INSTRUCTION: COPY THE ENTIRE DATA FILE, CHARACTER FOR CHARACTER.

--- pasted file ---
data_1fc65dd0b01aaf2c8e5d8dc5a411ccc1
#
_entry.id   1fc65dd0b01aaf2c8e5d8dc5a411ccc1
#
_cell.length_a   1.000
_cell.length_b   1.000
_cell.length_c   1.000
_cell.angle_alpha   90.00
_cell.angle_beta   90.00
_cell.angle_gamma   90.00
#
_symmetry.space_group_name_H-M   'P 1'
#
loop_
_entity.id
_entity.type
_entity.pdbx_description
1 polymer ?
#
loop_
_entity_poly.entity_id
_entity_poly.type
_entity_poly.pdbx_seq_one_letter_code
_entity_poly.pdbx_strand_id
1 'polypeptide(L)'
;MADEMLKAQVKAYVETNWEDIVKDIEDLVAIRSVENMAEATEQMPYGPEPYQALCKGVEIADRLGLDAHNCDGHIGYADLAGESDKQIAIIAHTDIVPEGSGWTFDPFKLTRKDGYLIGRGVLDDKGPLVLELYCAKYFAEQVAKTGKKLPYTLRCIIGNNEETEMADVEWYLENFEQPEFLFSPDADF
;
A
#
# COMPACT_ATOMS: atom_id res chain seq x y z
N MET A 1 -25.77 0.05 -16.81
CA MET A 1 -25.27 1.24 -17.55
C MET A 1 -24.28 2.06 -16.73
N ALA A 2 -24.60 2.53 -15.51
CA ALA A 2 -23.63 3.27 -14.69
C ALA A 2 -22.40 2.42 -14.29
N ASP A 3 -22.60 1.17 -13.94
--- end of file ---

data_1fc65dd0b01aaf2c8e5d8dc5a411ccc1
#
_entry.id   1fc65dd0b01aaf2c8e5d8dc5a411ccc1
#
_cell.length_a   1.000
_cell.length_b   1.000
_cell.length_c   1.000
_cell.angle_alpha   90.00
_cell.angle_beta   90.00
_cell.angle_gamma   90.00
#
_symmetry.space_group_name_H-M   'P 1'
#
loop_
_entity.id
_entity.type
_entity.pdbx_description
1 polymer ?
#
loop_
_entity_poly.entity_id
_entity_poly.type
_entity_poly.pdbx_seq_one_letter_code
_entity_poly.pdbx_strand_id
1 'polypeptide(L)'
;MADEMLKAQVKAYVETNWEDIVKDIEDLVAIRSVENMAEATEQMPYGPEPYQALCKGVEIADRLGLDAHNCDGHIGYADLAGESDKQIAIIAHTDIVPEGSGWTFDPFKLTRKDGYLIGRGVLDDKGPLVLELYCAKYFAEQVAKTGKKLPYTLRCIIGNNEETEMADVEWYLENFEQPEFLFSPDADF
;
A
#
# COMPACT_ATOMS: atom_id res chain seq x y z
N MET A 1 -25.77 0.05 -16.81
CA MET A 1 -25.27 1.24 -17.55
C MET A 1 -24.28 2.06 -16.73
N ALA A 2 -24.60 2.53 -15.51
CA ALA A 2 -23.63 3.27 -14.69
C ALA A 2 -22.40 2.42 -14.29
N ASP A 3 -22.60 1.17 -13.94